Travel DC with Robert Langdon in Search of the Lost Symbol

Washington Monument

If you’re a fan like me of the thriller by Dan Brown “The Lost symbol” and are in or going to be in the Washington DC area, here are a list of places you can actually visit from the book. Enjoy!

Scottish Rite of Freemasonry:

The book opens at 1733 16th St. NW at the House of the Temple in the temple room of the regional headquarters of the Scottish Rite Masons, a branch of Freemasons. You will notice their seal on the cover of the novel. Although it’s eluded to that this is an exclusive location free ours are given of the facility. If you would like to know more about this temple or the Freemasons check out our in depth article here.

Scottish Rite House of the Temple

Scottish Rite House of the Temple.

The Temple Room

The Temple Room.

The Capitol Building:

Robert Langdon, the Harvard symbologist and Brown’s main character, finds a bloody invitation awaiting him in the center of the floor of the Rotunda. The clue was directly beneath the famous fresco, “The Apotheosis of Washington” which references the most famous of all masons George Washington. Brown also muses to a statue of Washington that used to reside in the Capitol Building where Washington is bare chested and pointing skyward. Langdon’s clue points to a hidden chamber in the “SBB,” or sub-sub basement; I have asked while on tour and the response was, ”It doesn’t exist.”

The U.S. Capitol Building

The U.S. Capitol Building.

"The Apotheosis of Washington" by Constantino Brumidi

“The Apotheosis of Washington” by Constantino Brumidi.

George Washington by Horatio Greenough resides at National Museum of American History.

George Washington by Horatio Greenough resides at National Museum of American History.

Library of Congress:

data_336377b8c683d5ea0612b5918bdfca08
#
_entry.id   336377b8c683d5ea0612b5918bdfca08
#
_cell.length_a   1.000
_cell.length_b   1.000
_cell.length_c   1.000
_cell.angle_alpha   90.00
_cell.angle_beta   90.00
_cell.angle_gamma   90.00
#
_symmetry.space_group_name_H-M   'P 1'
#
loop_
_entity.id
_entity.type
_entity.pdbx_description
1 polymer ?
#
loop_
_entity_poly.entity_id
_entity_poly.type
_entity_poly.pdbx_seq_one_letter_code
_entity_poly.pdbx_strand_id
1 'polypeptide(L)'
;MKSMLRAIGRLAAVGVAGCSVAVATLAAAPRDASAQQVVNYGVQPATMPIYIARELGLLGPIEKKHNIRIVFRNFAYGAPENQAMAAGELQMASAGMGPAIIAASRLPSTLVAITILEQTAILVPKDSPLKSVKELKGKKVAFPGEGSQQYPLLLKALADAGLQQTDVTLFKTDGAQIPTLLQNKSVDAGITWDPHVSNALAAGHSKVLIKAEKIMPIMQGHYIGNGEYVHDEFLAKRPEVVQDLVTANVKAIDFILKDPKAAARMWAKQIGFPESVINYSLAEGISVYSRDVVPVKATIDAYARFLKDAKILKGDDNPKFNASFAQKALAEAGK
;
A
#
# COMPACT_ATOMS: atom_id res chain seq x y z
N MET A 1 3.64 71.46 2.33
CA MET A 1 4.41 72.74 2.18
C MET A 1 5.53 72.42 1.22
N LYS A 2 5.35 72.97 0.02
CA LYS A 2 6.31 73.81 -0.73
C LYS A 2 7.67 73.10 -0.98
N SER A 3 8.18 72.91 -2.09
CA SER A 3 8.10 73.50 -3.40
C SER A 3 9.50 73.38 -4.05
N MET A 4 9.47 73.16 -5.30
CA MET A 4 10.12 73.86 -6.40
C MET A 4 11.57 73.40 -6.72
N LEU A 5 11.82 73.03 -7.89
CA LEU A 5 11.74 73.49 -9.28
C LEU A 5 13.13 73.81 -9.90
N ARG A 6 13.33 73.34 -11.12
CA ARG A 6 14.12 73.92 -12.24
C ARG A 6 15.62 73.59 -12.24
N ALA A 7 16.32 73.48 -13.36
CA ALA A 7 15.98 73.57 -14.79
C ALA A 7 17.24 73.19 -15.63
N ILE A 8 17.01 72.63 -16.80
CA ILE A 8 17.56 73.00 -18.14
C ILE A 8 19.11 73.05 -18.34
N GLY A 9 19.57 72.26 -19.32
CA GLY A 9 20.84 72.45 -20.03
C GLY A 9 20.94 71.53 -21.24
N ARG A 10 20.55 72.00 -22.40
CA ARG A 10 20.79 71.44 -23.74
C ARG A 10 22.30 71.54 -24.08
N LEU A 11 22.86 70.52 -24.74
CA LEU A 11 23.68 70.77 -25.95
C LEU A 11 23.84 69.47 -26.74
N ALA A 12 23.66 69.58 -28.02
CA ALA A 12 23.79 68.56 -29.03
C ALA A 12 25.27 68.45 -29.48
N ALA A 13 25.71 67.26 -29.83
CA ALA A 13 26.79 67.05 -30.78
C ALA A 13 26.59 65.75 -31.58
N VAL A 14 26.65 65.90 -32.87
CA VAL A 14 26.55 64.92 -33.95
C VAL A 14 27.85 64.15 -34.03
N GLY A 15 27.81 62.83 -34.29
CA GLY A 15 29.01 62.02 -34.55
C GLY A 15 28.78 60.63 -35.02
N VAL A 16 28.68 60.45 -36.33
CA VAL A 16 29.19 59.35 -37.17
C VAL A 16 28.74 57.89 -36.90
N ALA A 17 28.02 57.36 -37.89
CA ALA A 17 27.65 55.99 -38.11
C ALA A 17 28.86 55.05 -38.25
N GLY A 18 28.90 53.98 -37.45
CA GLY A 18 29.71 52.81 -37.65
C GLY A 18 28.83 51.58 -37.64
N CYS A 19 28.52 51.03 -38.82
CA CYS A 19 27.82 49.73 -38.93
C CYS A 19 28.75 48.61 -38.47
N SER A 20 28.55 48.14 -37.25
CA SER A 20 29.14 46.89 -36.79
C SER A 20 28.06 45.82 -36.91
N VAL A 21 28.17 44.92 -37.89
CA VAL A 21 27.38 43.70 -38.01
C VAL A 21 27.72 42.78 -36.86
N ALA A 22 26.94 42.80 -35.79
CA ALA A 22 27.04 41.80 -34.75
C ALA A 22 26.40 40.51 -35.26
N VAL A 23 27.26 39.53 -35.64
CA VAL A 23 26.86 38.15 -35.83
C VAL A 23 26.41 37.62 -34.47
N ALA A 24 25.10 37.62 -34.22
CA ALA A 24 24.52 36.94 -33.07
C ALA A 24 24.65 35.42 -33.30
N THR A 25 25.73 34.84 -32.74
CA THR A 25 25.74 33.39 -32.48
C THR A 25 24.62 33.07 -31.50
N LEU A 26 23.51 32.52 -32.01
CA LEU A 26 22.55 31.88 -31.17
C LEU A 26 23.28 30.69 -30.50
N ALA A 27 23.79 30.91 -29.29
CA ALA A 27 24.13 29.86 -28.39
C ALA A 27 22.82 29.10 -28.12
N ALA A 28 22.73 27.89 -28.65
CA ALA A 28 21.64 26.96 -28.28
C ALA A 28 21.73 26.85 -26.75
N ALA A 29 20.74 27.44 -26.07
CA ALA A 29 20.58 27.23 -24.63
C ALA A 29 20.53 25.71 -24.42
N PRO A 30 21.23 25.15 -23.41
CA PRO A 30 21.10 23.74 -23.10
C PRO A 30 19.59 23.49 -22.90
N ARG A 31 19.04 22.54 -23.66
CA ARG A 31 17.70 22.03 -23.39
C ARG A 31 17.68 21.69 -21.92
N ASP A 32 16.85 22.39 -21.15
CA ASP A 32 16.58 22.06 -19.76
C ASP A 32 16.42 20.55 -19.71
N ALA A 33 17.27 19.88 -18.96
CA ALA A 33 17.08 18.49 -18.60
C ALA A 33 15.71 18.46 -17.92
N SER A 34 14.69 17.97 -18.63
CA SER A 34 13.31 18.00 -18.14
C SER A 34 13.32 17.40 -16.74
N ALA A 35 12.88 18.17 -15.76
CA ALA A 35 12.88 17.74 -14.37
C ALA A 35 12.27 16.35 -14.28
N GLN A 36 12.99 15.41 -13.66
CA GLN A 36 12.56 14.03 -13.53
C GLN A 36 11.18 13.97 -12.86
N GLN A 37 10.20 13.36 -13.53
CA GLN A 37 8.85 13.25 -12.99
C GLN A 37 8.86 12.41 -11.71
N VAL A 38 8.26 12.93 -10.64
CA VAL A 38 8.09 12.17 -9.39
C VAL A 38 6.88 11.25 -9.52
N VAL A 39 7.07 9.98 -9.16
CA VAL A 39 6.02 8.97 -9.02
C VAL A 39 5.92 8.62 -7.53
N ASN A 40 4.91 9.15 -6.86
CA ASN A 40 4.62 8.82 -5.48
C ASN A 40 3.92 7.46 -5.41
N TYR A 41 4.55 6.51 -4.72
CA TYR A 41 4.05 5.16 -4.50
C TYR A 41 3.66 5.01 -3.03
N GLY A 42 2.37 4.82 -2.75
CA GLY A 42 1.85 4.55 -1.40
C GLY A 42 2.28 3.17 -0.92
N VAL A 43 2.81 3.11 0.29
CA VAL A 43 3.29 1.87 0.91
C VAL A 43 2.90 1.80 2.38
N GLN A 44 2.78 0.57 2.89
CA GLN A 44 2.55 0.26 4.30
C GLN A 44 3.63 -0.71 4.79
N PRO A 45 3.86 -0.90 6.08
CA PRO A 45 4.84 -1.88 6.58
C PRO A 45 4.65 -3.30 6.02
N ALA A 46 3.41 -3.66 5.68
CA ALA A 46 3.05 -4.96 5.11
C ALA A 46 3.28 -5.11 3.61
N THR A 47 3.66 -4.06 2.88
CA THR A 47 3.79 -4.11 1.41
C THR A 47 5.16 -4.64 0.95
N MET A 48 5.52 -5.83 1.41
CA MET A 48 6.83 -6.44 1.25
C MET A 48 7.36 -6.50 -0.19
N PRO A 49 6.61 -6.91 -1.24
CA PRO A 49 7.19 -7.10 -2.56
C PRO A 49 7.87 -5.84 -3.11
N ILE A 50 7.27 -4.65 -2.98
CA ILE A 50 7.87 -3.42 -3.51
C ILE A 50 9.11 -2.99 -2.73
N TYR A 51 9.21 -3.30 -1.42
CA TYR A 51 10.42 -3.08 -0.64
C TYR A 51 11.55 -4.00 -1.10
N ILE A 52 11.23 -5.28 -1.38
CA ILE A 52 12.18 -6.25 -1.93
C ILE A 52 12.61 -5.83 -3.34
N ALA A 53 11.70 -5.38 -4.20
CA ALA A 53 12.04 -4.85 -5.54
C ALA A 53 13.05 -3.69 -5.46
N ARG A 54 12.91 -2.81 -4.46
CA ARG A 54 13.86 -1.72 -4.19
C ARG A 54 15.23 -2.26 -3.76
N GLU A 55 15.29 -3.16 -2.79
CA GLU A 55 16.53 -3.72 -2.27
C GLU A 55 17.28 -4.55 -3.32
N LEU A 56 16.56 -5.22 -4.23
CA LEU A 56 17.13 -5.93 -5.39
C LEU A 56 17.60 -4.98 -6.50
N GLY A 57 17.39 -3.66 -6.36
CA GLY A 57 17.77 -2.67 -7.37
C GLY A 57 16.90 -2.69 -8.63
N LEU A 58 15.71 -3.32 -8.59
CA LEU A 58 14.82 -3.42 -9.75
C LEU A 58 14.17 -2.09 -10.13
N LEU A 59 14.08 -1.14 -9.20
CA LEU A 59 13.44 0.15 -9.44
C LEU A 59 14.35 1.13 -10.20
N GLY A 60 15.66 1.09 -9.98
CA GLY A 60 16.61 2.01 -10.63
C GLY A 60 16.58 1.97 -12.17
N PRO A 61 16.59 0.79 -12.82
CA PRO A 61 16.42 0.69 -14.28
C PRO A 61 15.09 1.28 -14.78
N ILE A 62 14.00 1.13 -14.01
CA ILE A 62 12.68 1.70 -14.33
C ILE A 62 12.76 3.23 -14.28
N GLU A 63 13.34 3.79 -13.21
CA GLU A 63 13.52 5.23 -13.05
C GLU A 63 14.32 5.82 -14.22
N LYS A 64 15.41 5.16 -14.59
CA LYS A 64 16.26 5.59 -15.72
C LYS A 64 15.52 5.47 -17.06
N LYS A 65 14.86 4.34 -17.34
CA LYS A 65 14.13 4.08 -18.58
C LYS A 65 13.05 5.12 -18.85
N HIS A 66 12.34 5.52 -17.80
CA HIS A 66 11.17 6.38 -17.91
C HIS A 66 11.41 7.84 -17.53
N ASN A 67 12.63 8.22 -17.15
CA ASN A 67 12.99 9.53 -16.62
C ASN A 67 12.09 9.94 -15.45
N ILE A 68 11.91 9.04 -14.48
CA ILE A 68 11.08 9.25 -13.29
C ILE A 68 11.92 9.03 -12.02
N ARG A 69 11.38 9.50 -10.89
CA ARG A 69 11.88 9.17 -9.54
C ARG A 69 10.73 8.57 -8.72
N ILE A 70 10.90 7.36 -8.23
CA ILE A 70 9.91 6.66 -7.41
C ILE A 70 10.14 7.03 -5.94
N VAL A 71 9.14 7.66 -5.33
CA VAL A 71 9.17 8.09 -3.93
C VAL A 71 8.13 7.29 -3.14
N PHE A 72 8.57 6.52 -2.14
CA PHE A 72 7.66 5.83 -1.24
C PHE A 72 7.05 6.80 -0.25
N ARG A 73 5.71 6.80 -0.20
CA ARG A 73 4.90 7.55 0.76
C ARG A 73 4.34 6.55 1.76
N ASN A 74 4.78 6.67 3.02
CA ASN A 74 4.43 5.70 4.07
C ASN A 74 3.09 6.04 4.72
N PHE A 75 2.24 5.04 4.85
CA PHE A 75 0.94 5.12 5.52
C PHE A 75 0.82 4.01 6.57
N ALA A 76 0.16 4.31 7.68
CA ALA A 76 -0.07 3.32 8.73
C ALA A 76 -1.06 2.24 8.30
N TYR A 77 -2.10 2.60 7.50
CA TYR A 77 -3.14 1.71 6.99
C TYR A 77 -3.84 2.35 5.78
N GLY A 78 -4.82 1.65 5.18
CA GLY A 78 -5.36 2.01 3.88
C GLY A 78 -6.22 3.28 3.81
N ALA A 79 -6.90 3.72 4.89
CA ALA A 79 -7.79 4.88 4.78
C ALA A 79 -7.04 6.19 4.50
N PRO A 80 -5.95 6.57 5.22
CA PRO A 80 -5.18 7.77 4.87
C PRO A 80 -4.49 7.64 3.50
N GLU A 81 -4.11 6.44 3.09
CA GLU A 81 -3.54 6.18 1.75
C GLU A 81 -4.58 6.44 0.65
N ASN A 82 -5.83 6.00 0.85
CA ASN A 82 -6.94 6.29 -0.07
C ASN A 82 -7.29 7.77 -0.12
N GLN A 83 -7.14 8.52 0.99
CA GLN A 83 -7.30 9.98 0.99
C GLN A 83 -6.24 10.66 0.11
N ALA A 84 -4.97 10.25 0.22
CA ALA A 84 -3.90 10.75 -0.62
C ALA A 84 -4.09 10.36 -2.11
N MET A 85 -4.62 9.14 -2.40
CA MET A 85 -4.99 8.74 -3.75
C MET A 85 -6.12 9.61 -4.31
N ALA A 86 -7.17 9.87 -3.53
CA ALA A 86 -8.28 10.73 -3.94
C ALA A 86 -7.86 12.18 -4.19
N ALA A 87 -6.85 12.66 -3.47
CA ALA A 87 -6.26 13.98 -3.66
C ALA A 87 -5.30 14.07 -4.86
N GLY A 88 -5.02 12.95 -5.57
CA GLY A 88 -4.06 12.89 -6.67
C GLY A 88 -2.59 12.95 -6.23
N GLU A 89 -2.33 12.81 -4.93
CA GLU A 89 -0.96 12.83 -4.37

Langdon and Solomon find themselves on the run and escape the Library of Congress by riding on conveyor belts that transport books among the library’s three buildings. The belts still exist to this day, but they haven’t functioned in years. If you would like more information on this building you can read our article about it here.

Jefferson Building, Library of Congress, Washington DC

Jefferson Building, Library of Congress, Washington DC.

Reading Room, Jefferson Building, Library of Congress

Reading Room, Jefferson Building, Library of Congress.

National Gallery of Art:

While this is an intended destination, Langdon never actually enters the gallery; instead he and Solomon use the internet to view the engraving “Melencolia I” by Albrecht Dürer. You can do the same by clicking here.

United States Botanic Garden:

Certainly a strange place to conduct an interrogation, but the CIA security director utilizes this location for just that. With the architect of the Capitol in hand she brings him to this most humid sanctuary on the Mall, the jungle. The US Botanic Garden is one of the oldest botanic gardens in North America, and the jungle is located at the center of the conservatory.

United States Botanic Garden.

United States Botanic Garden.

Entrance to the Jungle room, US Botanic Garden.

Entrance to the Jungle room, US Botanic Garden.